Once mutations are induced, then, they must be detected if they are to be studied. Selection and screening procedures historically have helped geneticists isolate mutants of interest from a heterogenous mixture in a mutagenized population. When isolating mutants of a particular organism, one must know the normal or wild type characteristics so as to recognize an altered phenotype. A suitable detection system for the mutant phenotype under study also is needed. Detection systems in bacteria and other haploid organisms are straightforward because any new allele should be seen immediately, even if it is recessive mutation. The detection of mutants can be direct and complex. For example, the replica plating technique is used to detect auxotrophic mutants (mutants which are deficient in synthesizing a particular biochemical compound). Replica plating technique distinguishes between mutant and wild type strain based on their ability to grow in the absence of a particular biosynthetic end product Figure below. A lysine auxotroph, for instance, will grow on lysine supplemented media but not on a medium lacking an adequate supply of lysine because it cannot synthesize this amino acid

The Ames Test: A Screen for Potential Carcinogens

Everyday we are exposed to a wide variety of chemicals in our environment, such as drugs,cosmetics,foodadditives,pesticides, and industrial compounds. Many of these chemicals can have mutagenic effects, including genetic diseases and cancer. Some banned chemical warfare agents (e.g. mustard gas) also are mutagens.

A number of chemicals (subclass of mutagens) induce mutations that result in tumorous or cancerous growth. These carcinogens Directly testing the chemicals for their ability to cause tumors in animal is time consuming and expensive however mutagens led bruce ames to develop a simple general ames test is an indicator ofwhether assavs the ability of chemicals to rever mutant strains of the bacterium salmonella styphrium is auxotrophic to histidine his that is requires histidine its growth and cannot grow in the absence of histidine. The mutant strain is grown in a histidine deficient medium containing the chemical to be tested. A control plate is also set up which does not contain the chemical. After incubation the control plates may have few colonies resulting from spontaneous reversion of the his- strain. Compared to the control plates if there are increased number of colonies on test plate, it indicates that the chemical has reverted the mutant strain back to wild type. This chemical is likely to be a carcinogen. Figure 12.14 shows steps in Ames test.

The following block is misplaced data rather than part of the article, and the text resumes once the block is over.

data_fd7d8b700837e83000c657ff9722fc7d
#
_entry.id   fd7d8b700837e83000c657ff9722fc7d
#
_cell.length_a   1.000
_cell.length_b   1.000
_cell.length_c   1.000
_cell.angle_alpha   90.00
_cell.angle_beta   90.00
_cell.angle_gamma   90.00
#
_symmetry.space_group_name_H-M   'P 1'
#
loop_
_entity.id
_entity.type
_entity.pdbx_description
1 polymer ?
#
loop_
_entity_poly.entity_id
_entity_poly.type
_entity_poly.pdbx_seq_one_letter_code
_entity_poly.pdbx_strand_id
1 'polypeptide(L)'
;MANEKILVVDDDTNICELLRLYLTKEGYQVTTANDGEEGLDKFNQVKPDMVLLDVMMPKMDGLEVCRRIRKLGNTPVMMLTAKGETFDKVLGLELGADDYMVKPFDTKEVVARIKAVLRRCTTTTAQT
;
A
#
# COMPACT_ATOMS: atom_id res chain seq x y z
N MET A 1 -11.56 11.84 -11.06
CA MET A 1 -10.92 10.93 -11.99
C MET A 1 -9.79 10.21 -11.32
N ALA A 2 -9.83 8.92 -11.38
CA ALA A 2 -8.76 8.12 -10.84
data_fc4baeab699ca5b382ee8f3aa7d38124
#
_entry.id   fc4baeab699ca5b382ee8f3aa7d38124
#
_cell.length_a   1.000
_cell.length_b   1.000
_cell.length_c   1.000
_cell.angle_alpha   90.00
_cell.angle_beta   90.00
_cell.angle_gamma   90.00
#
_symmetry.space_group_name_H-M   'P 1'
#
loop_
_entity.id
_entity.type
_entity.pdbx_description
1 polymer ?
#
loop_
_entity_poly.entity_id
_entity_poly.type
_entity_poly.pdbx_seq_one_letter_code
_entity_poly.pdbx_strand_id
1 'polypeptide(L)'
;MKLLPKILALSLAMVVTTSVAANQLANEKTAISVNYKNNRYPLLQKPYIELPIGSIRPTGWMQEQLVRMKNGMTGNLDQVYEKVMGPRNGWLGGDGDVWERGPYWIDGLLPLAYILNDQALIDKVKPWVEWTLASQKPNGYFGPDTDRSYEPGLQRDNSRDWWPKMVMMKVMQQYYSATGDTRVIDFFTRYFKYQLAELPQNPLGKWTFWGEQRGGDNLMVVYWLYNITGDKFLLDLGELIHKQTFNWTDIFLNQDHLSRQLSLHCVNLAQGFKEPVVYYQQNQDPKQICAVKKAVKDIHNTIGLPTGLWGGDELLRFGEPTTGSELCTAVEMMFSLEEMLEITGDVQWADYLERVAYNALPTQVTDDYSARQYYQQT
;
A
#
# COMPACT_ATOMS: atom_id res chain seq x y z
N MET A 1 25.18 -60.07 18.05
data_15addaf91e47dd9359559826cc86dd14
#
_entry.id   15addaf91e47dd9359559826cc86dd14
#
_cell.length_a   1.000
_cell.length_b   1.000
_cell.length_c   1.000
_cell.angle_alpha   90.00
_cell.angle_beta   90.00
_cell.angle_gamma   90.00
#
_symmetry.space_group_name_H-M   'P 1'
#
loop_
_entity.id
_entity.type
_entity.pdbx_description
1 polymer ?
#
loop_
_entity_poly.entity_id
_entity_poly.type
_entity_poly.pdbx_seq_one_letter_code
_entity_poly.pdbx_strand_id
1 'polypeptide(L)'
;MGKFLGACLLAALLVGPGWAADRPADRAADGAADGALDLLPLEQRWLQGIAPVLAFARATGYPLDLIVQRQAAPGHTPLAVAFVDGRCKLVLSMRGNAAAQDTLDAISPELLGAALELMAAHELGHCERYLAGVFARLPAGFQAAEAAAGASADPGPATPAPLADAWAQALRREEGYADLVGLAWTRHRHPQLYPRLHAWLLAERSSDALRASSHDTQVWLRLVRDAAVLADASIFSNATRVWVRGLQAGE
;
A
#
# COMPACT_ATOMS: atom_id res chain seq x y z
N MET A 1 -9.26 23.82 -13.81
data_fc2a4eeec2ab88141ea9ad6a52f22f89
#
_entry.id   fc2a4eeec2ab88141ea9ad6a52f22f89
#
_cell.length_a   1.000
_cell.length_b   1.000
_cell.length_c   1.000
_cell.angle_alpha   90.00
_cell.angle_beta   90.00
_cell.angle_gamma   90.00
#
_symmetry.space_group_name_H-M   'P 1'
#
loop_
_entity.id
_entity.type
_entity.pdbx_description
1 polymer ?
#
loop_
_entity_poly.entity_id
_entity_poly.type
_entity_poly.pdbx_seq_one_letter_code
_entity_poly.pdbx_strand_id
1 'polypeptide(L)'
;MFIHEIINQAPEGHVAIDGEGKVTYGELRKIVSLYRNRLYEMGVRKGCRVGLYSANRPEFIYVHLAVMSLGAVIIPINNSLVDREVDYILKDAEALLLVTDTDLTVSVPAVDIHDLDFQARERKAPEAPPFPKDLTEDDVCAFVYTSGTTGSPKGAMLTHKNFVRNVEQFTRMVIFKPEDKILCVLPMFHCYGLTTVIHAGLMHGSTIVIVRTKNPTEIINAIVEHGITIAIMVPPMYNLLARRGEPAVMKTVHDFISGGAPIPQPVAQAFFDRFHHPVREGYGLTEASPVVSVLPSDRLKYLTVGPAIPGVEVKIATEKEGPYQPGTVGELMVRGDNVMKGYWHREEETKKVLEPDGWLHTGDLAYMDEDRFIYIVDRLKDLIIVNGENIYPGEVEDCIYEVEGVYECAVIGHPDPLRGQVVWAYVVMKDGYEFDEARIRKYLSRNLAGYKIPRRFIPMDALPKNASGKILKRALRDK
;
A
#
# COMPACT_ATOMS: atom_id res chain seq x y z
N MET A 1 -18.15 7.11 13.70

DNA Repair

Both prokaryotes and eukaryotes have a number of repair systems that deal with different kinds of DNA damage. All the systems use enzymes to make correction. Without this repair systems lesions would accumulate and be lethal to the cell or organism. Not all lesions are repaired, and mutations do appear, but at low frequencies. At high doses of mutagens, repair systems are unable to correct all of the damage, and cell death may result. We can group repair systems into different categories on the basis of the way they operate. Some systems correct damaged areas by reversing the damage. This type of repair is called direct correction or direct reversal. Other systems excise the damaged areas and then repair the gap by new DNA synthesis of the DNA repair. Some systems are

 • Mismatch repair by DNA polymerase proofreading

• Repair of UV induced pyrimidine dimers- Photo reactivation or Light repair

• Base excision repair   

•  Nucleotide excision repair

With recombinant DNA technology it is possible to mutate a gene at specific posi-tions in the test tube by SITE SPECIFIC MUTAGENESIS and then introduce the mutated gene back into the cell and investigate the pheno-typic changes produced by the mutation in vivo. Such techniques enable geneti-cists to study, for example, genes with un-known function and specific sequences involved in regulating a gene’s expression.